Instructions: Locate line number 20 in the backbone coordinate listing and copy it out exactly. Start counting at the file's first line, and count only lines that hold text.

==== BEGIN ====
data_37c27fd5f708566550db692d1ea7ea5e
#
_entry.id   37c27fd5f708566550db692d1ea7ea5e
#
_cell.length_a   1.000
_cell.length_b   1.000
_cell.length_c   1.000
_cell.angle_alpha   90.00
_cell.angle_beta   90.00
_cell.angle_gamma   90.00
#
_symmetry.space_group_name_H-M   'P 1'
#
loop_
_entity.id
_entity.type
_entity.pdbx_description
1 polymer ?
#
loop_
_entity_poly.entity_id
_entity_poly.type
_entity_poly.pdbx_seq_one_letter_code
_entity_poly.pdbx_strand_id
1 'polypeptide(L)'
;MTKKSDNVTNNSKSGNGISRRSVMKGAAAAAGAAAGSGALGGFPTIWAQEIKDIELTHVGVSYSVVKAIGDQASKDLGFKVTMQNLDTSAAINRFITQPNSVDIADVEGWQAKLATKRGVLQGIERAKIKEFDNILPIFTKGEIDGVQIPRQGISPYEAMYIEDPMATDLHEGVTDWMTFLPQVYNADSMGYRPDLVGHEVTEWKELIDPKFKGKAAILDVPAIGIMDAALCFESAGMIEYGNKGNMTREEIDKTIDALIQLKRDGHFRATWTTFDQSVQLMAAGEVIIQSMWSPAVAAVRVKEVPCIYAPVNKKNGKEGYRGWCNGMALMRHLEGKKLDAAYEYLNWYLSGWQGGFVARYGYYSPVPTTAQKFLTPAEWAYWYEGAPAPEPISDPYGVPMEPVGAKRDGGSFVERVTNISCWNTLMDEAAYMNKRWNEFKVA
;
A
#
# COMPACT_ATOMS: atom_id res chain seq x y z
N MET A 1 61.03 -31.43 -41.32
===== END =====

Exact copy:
loop_